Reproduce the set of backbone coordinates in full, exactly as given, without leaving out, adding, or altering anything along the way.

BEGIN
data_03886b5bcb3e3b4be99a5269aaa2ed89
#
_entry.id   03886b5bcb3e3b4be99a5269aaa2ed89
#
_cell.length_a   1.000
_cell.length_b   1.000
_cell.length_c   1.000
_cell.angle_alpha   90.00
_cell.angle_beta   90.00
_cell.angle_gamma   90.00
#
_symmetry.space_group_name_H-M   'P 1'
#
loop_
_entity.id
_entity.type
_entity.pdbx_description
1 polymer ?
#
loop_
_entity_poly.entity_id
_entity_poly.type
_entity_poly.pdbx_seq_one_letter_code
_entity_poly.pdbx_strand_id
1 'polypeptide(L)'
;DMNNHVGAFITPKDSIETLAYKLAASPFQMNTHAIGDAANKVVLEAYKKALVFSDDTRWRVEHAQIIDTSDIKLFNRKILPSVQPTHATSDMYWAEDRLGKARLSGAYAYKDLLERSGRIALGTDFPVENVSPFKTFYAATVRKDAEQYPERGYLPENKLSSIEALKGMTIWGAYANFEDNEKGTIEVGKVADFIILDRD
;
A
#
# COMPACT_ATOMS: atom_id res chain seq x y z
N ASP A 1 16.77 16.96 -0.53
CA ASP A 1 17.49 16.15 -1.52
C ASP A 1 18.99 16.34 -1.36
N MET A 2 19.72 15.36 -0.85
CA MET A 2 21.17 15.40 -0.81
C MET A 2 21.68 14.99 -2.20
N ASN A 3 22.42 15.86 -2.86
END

data_03886b5bcb3e3b4be99a5269aaa2ed89
#
_entry.id   03886b5bcb3e3b4be99a5269aaa2ed89
#
_cell.length_a   1.000
_cell.length_b   1.000
_cell.length_c   1.000
_cell.angle_alpha   90.00
_cell.angle_beta   90.00
_cell.angle_gamma   90.00
#
_symmetry.space_group_name_H-M   'P 1'
#
loop_
_entity.id
_entity.type
_entity.pdbx_description
1 polymer ?
#
loop_
_entity_poly.entity_id
_entity_poly.type
_entity_poly.pdbx_seq_one_letter_code
_entity_poly.pdbx_strand_id
1 'polypeptide(L)'
;DMNNHVGAFITPKDSIETLAYKLAASPFQMNTHAIGDAANKVVLEAYKKALVFSDDTRWRVEHAQIIDTSDIKLFNRKILPSVQPTHATSDMYWAEDRLGKARLSGAYAYKDLLERSGRIALGTDFPVENVSPFKTFYAATVRKDAEQYPERGYLPENKLSSIEALKGMTIWGAYANFEDNEKGTIEVGKVADFIILDRD
;
A
#
# COMPACT_ATOMS: atom_id res chain seq x y z
N ASP A 1 16.77 16.96 -0.53
CA ASP A 1 17.49 16.15 -1.52
C ASP A 1 18.99 16.34 -1.36
N MET A 2 19.72 15.36 -0.85
CA MET A 2 21.17 15.40 -0.81
C MET A 2 21.68 14.99 -2.20
N ASN A 3 22.42 15.86 -2.86